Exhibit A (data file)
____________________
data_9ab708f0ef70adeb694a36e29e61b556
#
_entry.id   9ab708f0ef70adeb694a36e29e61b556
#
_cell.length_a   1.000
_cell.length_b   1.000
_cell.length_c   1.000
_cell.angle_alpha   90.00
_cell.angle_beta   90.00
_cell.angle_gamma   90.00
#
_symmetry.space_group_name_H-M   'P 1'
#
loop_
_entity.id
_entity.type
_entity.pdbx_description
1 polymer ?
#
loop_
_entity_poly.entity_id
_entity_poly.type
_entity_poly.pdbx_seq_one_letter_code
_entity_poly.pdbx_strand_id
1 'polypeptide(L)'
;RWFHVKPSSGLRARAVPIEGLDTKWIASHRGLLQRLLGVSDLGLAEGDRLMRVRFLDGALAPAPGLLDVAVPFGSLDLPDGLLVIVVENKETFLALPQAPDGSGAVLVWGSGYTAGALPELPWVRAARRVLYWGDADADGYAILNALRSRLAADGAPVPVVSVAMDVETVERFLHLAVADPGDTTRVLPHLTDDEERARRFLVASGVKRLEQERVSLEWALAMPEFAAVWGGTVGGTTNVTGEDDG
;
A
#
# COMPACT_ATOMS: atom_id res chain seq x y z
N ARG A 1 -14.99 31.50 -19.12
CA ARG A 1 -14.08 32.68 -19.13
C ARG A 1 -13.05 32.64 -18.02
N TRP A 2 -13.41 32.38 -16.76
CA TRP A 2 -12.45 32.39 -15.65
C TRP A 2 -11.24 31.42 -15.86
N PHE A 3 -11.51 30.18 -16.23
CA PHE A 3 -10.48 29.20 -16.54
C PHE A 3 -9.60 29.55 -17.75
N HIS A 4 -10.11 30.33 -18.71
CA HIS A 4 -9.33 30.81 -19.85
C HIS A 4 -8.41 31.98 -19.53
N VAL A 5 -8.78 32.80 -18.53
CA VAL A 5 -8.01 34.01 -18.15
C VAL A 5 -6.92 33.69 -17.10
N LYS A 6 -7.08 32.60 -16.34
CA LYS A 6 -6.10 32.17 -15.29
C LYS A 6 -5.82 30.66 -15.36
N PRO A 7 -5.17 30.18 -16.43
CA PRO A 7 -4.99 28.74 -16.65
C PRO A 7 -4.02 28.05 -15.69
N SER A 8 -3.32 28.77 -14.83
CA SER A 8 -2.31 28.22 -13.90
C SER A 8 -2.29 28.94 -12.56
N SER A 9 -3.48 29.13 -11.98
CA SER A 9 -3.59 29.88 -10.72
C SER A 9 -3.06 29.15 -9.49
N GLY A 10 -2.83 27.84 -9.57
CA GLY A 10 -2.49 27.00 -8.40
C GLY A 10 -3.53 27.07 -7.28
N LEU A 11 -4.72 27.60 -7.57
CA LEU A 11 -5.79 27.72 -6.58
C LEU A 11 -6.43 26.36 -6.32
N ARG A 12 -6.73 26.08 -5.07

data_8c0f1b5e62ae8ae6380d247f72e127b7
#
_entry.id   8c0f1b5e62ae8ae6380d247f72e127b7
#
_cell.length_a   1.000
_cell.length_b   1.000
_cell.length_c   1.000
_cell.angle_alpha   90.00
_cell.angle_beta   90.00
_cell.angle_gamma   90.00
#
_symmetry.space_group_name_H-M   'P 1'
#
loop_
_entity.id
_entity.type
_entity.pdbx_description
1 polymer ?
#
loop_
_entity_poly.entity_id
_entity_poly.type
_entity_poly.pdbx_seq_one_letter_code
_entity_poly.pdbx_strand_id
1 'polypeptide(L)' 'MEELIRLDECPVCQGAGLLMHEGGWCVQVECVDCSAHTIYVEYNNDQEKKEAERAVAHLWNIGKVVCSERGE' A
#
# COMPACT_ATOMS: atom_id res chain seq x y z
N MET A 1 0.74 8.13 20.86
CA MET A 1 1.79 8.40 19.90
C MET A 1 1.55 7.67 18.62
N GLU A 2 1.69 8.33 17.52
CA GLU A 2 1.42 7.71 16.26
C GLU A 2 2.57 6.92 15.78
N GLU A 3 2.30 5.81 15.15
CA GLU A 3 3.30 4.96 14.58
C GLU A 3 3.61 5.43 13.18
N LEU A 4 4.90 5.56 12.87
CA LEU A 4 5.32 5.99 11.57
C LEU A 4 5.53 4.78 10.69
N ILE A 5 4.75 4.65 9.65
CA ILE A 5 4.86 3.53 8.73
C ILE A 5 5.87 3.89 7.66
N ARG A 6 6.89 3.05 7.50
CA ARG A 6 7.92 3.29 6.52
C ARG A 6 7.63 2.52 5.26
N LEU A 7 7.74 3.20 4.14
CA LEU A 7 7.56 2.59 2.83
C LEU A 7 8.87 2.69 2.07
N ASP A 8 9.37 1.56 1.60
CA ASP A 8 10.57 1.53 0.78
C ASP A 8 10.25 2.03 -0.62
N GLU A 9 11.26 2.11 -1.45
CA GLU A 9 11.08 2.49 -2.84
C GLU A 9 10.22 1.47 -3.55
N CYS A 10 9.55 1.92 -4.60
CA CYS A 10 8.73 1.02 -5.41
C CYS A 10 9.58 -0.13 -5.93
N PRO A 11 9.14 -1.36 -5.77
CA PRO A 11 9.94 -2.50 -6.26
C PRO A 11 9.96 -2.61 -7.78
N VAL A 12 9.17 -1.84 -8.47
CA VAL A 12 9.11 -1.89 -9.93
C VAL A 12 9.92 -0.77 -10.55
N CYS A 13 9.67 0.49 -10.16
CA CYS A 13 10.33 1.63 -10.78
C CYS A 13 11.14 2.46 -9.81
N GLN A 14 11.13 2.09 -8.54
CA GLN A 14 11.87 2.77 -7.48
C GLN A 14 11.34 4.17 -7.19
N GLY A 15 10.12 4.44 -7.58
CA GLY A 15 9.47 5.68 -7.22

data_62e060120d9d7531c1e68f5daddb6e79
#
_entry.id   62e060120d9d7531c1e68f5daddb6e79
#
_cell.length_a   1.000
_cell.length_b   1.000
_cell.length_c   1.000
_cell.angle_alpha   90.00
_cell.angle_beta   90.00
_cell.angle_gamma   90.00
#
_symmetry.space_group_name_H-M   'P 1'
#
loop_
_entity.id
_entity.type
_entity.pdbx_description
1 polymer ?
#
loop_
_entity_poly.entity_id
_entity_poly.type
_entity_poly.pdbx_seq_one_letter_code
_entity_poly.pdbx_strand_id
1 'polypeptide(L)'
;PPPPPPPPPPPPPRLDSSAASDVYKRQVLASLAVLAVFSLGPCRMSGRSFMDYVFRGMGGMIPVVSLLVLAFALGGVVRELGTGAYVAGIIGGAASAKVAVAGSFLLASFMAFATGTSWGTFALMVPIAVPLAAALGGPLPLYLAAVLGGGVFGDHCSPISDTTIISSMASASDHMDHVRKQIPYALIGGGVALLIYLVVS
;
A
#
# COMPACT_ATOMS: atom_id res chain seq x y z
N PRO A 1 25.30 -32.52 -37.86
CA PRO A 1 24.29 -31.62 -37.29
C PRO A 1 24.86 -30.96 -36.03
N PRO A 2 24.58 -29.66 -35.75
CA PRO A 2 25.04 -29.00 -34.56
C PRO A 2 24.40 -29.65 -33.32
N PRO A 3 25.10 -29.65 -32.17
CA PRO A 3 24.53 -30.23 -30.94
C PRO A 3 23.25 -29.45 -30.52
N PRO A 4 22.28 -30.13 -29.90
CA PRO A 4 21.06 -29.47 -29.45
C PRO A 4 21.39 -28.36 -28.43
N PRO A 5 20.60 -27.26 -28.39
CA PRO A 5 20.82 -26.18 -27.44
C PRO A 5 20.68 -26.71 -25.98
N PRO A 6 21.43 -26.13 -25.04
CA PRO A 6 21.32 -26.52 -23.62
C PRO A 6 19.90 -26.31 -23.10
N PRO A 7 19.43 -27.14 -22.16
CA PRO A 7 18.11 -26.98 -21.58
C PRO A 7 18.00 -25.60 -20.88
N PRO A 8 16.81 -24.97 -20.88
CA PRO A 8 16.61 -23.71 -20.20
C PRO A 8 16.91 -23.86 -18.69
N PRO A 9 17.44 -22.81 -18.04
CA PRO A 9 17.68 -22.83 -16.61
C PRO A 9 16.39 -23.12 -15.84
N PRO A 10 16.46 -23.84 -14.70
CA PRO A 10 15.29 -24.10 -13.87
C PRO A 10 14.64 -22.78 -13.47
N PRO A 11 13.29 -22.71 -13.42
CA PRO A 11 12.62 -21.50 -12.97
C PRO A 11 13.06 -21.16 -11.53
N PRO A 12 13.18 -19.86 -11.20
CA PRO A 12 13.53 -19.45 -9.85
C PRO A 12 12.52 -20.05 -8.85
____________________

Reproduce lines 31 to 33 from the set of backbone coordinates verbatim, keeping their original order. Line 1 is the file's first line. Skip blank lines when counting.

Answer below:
N ARG A 1 -14.99 31.50 -19.12
CA ARG A 1 -14.08 32.68 -19.13
C ARG A 1 -13.05 32.64 -18.02